Imagine. You come home from work to find your beloved pet missing. You call your local council, vet and welfare shelters giving a general description or photo, a name and your contact details. Days go by with no response. Meanwhile your beloved pet is sitting in a rescue shelter/pound wondering why you have not come to take him home or worse still – has been euthanased.
It’s a sad fact that thousands upon thousands of healthy cats and dogs are euthanased every year in Australia. Unwanted, stray, stolen or simply lost cats and dogs who have no way of telling the council pound, rescue or welfare centres their contact details so they can go home. You love your pet and if there was a safe way of ensuring its safety and your peace of mind wouldn’t you consider it?
Studies conducted in the U.S. (Weiss 2012) found that around 15% of pet owners lose their pet at least once a 5 year period and that up to 41% of cats lost are “indoor” cats (Lord 2007). It’s a sad fact that in some states of Australia, pounds or shelters are only required to house an animal for a minimum of 72 hours.
So why take the risk when a uniquely numbered microchip could well eliminate this problem? The size of a grain of rice, the microchip is able to be scanned and identified so your beloved pet can quickly be returned home to you, where it belongs.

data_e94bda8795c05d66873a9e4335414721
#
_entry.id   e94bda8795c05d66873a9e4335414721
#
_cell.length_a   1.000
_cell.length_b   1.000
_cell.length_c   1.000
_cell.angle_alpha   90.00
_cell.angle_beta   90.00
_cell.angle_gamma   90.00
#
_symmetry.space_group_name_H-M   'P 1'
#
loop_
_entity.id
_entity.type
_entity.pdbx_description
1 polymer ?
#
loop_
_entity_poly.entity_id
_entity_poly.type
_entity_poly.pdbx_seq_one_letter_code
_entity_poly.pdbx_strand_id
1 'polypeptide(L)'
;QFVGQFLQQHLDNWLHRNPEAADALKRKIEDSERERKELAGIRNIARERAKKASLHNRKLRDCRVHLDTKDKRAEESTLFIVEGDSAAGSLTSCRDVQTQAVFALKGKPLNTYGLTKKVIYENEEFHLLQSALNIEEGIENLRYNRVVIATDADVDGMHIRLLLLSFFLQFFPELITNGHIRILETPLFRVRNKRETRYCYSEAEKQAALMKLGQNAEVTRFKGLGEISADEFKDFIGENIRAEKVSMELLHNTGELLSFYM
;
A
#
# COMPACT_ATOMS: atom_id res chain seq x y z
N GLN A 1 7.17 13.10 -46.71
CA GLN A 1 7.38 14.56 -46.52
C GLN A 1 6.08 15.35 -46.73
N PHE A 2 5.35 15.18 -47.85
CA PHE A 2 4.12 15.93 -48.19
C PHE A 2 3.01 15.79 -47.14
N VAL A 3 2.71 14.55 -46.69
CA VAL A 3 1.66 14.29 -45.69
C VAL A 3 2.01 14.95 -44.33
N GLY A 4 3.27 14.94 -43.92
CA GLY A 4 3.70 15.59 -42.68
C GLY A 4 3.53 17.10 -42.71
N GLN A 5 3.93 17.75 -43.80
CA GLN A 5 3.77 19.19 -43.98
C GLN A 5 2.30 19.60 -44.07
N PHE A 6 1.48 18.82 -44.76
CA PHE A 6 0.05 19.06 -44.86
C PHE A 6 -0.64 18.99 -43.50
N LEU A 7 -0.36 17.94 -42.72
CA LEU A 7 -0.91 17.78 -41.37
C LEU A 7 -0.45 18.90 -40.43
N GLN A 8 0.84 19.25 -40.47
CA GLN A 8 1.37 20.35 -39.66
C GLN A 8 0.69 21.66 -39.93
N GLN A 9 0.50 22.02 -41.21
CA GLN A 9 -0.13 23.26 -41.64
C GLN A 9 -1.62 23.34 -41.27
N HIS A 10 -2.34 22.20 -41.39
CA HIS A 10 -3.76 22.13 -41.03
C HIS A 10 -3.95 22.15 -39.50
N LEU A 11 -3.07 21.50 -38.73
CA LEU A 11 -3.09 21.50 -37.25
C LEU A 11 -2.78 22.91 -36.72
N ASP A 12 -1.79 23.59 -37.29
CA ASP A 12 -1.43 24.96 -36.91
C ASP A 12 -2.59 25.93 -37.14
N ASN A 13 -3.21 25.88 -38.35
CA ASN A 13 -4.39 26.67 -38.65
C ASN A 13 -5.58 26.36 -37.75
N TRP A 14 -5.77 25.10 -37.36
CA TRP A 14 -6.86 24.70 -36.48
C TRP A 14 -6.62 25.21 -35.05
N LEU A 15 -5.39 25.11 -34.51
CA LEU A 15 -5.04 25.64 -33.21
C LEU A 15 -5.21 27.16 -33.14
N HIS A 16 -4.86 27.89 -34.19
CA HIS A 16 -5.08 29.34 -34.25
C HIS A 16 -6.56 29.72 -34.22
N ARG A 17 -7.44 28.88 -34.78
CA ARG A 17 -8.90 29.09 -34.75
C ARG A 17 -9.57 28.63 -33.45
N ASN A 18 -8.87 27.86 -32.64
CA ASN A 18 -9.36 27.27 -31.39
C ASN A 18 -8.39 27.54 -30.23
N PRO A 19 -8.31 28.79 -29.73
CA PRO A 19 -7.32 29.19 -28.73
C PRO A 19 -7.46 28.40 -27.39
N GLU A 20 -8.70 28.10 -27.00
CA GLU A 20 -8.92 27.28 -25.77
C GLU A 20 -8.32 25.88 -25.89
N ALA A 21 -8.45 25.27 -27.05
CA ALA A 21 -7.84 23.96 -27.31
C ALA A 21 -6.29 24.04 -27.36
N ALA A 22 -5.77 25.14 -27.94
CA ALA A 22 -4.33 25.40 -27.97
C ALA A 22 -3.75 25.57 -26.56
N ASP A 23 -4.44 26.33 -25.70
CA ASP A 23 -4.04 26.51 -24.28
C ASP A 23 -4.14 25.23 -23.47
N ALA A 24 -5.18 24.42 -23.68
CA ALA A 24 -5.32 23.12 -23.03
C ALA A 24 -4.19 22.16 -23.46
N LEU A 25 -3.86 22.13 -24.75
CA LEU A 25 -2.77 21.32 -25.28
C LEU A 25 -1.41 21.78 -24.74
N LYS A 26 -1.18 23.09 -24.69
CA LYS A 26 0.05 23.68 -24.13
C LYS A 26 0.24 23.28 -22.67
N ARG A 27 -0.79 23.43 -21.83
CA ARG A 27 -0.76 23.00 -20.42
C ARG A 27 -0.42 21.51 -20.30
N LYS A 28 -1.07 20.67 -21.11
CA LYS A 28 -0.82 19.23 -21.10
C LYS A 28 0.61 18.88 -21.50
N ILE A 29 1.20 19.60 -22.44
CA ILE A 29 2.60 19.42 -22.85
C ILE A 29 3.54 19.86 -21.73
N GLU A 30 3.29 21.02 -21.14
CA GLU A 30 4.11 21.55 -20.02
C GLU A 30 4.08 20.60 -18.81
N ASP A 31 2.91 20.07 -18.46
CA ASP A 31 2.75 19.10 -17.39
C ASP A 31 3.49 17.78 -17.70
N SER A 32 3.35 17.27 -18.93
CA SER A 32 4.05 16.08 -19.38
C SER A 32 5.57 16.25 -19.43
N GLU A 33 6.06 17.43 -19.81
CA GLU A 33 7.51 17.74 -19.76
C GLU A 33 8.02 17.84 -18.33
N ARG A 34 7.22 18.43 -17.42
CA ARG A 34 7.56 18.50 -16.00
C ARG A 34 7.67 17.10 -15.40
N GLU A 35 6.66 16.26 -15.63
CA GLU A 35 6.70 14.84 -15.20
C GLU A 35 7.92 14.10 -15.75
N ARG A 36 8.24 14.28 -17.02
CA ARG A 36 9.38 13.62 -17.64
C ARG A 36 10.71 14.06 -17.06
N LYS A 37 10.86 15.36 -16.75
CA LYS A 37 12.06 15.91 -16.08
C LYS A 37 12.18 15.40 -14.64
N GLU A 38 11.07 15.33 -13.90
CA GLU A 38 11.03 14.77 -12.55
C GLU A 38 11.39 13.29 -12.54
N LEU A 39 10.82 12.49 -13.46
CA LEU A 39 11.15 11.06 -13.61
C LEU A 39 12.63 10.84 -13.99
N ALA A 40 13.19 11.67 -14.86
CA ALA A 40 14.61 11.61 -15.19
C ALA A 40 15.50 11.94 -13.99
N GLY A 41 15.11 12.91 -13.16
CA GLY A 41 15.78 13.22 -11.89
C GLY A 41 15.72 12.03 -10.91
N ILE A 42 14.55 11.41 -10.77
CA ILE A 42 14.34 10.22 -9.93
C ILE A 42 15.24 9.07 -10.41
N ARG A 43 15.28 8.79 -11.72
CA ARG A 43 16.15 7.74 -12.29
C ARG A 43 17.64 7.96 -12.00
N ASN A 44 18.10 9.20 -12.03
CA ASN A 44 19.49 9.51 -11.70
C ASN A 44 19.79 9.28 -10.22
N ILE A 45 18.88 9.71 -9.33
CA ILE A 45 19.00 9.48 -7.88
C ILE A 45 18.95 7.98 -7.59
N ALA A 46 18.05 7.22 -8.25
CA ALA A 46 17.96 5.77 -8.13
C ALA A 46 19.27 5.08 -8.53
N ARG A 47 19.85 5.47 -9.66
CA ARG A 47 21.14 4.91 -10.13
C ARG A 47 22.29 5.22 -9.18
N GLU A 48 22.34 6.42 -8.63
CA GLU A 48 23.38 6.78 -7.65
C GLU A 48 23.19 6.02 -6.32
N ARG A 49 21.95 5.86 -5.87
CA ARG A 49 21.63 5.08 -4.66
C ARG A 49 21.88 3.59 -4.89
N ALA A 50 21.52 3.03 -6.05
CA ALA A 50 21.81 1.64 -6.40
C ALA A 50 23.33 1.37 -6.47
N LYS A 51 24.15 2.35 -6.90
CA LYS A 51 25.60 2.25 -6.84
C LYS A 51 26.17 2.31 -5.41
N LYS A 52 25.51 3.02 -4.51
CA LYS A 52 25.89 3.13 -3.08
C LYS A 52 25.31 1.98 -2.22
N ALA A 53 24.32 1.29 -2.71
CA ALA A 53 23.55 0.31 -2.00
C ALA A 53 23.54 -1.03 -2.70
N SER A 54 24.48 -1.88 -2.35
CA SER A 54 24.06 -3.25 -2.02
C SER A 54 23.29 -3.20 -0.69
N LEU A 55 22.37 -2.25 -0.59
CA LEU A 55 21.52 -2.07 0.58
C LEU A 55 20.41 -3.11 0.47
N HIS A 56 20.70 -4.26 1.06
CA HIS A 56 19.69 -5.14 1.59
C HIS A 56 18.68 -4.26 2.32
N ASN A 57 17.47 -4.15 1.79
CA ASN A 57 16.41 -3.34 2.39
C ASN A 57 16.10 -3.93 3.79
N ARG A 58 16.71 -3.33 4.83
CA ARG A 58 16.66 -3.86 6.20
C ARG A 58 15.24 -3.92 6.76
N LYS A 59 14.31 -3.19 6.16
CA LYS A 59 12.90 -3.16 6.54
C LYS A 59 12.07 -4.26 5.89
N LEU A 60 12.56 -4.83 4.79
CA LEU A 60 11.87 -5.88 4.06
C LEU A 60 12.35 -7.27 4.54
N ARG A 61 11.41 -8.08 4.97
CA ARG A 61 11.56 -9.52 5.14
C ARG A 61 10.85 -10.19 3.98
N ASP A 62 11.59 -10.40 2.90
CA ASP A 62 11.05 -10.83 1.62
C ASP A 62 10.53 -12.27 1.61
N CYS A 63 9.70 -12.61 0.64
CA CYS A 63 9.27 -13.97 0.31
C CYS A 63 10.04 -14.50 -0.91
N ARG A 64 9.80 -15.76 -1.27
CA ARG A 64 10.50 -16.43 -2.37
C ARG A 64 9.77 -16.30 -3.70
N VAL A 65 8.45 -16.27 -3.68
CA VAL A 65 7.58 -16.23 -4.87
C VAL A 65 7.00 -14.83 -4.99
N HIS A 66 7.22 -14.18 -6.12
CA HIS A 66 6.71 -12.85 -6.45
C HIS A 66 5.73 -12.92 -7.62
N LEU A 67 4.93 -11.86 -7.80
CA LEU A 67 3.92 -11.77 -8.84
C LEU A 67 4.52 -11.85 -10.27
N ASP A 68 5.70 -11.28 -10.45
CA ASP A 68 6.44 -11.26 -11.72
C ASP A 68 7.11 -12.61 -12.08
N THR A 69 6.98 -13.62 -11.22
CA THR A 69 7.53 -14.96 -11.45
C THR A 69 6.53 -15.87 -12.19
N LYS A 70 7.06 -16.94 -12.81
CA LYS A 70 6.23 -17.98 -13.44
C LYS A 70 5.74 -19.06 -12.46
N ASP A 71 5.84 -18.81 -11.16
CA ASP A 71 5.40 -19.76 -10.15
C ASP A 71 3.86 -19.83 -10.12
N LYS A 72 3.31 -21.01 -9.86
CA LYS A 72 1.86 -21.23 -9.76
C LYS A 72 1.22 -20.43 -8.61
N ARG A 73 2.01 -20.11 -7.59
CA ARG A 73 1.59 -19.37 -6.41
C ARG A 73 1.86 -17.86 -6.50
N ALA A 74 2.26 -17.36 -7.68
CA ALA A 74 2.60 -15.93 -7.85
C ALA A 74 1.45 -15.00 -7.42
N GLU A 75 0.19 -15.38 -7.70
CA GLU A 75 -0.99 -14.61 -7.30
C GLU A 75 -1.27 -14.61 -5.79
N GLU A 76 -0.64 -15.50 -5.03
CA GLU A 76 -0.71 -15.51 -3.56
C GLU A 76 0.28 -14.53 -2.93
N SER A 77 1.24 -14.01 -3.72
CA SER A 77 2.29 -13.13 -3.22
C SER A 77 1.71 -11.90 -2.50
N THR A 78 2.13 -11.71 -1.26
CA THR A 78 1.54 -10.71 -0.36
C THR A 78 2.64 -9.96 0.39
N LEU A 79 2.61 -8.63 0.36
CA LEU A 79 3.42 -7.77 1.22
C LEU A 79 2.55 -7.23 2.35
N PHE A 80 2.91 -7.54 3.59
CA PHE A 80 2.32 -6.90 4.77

RSPCA advocate it as being a quick, simple and relatively painless process for both your pet and your pocket.
For more information on how microchipping can keep your pets safe and secure, talk to your local vet or check out the link below.
Weiss E, Slater M, Lord L. Frequency of Lost Dogs and Cats in the United States and the Methods Used to Locate Them. Animals 2012;2:301-315.
Marston L, Bennett P, Rohlf V, Mornement K. Review of strategies for effectively managing unwanted dogs and cats in Queensland: A report to the Department of Primary Industries and Fisheries, Queensland. Monash University, Victoria, 2008.
Lord LK, Wittum TE, Ferketich AK, Funk JA, Rajala-Schultz PJ. Search methods that people use to find the owners of lost pets. J Am Vet Med Assoc2007;230:1835-1840
Problems Associated with the Microchip Data of Stray Dogs and Cats Entering RSPCA Queensland Shelters
Lancaster E, Rand JS et al Animals 2015, 5(2), 332-348